By Charles Sercombe
As many landlords know, Hamtramck housing is in high demand.
The demand is so great, a recent study performed for the city recommends building 10 new houses a year for the next five years.
A couple of weeks ago, Sharon Woods of LandUse USA talked to the city council for about 45 minutes about the study’s findings.
The full report is over 300 pages long, and is available for public review. A shorter version is also available.
The only downside to this ambitious goal for new housing is trying to convince people who own vacant lots to actually invest here and build one or more houses.
The study recommends the construction of different style dwellings, all with two or more units.
The ideal location for this housing boom would be in the southend where there are large stretches of empty lots where once houses stood.
Projected rents are anywhere from $500 a month all the way up to $900.
From anecdotal evidence, and talking to several landlords, the average rent is currently about $600 a month here in Hamtramck.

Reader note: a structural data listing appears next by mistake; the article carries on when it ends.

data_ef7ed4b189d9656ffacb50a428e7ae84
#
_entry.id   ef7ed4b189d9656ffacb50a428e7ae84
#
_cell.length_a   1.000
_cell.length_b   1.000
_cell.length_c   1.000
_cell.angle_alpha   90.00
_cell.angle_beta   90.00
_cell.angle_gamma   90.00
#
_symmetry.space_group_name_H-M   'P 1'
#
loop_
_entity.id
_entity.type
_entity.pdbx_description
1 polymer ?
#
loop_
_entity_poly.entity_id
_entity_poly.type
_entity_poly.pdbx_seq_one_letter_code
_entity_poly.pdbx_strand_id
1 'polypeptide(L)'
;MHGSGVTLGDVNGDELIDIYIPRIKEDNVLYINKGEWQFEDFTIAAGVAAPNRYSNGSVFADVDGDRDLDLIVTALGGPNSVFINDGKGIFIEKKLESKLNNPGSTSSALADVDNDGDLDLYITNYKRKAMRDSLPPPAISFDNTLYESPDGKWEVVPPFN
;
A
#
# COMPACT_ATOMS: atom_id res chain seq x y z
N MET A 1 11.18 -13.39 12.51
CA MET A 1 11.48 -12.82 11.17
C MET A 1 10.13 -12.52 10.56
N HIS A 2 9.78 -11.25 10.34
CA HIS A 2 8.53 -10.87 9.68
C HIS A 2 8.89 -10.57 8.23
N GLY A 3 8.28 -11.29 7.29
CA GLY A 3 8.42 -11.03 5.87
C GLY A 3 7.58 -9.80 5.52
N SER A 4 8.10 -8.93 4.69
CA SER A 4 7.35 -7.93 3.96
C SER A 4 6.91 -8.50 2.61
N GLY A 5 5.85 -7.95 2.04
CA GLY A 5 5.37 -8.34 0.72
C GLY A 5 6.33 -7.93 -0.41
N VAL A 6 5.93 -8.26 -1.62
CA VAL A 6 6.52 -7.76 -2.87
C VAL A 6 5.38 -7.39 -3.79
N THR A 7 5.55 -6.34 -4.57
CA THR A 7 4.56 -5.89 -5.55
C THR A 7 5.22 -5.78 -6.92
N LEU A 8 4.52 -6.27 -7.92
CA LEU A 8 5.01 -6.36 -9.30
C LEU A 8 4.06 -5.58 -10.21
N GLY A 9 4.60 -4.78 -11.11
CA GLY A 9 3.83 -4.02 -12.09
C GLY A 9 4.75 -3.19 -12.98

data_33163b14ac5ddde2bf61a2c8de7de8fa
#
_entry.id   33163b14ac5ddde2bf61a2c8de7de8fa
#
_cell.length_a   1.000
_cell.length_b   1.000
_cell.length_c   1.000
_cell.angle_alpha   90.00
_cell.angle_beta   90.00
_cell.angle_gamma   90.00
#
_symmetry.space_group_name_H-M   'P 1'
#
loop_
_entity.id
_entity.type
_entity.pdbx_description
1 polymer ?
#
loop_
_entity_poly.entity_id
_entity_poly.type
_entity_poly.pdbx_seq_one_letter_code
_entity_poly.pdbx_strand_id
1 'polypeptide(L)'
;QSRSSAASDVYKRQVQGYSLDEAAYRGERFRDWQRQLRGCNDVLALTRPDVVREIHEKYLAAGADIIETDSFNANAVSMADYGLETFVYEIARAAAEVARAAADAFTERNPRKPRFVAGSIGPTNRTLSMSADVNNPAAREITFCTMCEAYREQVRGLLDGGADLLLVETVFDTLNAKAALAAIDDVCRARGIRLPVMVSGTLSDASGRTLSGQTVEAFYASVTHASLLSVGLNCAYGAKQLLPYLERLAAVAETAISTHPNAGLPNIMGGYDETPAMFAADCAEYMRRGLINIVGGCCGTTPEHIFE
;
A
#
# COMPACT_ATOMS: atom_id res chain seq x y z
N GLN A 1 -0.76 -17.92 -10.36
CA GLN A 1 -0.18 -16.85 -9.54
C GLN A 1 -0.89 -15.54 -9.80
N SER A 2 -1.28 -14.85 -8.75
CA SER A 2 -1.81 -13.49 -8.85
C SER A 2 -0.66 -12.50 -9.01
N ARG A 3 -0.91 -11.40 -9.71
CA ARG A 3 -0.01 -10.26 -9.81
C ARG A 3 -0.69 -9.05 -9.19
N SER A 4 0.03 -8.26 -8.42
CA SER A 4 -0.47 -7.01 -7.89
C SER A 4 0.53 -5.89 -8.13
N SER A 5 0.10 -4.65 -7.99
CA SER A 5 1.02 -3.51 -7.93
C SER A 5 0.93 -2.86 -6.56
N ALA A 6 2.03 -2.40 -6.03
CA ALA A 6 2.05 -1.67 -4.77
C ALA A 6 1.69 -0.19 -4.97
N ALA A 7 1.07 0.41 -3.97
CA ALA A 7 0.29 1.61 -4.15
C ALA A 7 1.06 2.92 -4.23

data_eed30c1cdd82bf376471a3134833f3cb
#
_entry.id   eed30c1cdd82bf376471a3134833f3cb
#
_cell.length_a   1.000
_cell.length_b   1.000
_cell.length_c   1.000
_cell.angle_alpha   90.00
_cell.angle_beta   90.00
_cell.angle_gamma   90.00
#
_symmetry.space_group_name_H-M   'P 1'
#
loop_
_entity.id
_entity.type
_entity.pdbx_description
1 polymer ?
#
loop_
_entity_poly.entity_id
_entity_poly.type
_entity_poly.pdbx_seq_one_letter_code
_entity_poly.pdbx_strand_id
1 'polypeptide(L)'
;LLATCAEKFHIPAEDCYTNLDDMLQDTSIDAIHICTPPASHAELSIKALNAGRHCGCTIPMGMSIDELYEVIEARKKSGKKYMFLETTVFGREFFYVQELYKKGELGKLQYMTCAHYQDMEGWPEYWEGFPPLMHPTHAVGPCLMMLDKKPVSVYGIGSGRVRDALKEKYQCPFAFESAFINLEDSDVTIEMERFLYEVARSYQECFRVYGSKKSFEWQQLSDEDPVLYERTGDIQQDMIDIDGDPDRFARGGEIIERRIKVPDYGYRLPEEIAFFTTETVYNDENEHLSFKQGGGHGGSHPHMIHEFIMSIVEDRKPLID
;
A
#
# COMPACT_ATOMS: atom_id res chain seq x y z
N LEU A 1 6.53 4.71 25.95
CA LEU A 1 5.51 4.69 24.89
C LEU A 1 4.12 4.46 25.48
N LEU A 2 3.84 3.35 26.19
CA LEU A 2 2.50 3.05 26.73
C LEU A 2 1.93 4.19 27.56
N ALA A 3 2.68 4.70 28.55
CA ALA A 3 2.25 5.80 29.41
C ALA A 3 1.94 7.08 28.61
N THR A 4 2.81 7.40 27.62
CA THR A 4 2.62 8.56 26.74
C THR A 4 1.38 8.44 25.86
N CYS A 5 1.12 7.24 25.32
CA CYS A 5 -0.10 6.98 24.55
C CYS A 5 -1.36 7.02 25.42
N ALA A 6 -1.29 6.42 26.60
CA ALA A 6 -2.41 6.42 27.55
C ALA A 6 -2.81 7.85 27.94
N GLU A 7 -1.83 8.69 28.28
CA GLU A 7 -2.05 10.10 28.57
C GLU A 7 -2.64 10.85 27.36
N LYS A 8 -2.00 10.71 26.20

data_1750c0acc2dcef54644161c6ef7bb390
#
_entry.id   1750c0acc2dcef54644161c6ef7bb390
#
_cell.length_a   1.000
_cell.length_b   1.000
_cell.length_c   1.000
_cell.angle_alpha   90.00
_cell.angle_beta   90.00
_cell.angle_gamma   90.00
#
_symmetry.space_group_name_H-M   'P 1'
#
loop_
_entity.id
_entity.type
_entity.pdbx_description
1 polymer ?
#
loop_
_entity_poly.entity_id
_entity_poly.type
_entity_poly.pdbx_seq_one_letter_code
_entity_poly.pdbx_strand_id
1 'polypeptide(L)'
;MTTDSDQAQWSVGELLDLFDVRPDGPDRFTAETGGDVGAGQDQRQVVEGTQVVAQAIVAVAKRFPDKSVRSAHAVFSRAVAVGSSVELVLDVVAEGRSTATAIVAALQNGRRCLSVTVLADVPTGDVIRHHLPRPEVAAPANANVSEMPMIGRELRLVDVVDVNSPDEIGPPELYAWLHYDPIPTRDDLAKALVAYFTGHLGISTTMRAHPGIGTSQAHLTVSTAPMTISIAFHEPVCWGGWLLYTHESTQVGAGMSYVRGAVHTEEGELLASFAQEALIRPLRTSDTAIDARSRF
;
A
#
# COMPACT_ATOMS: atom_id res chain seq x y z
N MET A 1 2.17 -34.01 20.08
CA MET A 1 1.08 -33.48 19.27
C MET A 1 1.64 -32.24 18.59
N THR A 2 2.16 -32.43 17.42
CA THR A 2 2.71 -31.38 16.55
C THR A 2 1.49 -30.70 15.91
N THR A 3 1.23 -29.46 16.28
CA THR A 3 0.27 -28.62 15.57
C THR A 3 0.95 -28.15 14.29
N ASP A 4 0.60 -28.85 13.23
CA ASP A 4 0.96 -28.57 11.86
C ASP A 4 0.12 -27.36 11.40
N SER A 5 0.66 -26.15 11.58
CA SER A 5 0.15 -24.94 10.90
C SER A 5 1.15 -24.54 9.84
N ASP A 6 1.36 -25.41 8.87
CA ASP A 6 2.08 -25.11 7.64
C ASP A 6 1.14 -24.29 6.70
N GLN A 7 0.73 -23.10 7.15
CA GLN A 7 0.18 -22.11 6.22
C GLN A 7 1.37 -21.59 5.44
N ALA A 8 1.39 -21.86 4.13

Hamtramck has long been known for its two-family rental units. The city has also been a favored community to live in for Wayne State University students who can’t afford housing near the campus.
Now, it appears, a number of young professional people are also being squeezed out of Detroit’s midtown, where rents have gone up astronomically.
The study took a look at who is currently living here and the languages being spoken.
Much like the city’s public school district, there are a variety of languages you can hear on the streets.
Most residents, almost 7,000 out of the estimated 22,000 people who call Hamtramck home, speak English only. The next highest languages spoken are Arabic, coming in at 5,115; Bengali at 4,565; and Russian/Slavic at 2,700.
There are 12,650 residents here who were born in this country, while the remainder of the 22,000 people living here were born elsewhere.
City Manager Kathy Angerer praised the report, and said it will be an important tool for the city to use.
“This is one piece of our economic development plan,” she said.
Angerer added that this was not to be a “stuffy study that will sit on the shelf.”
October 11, 2019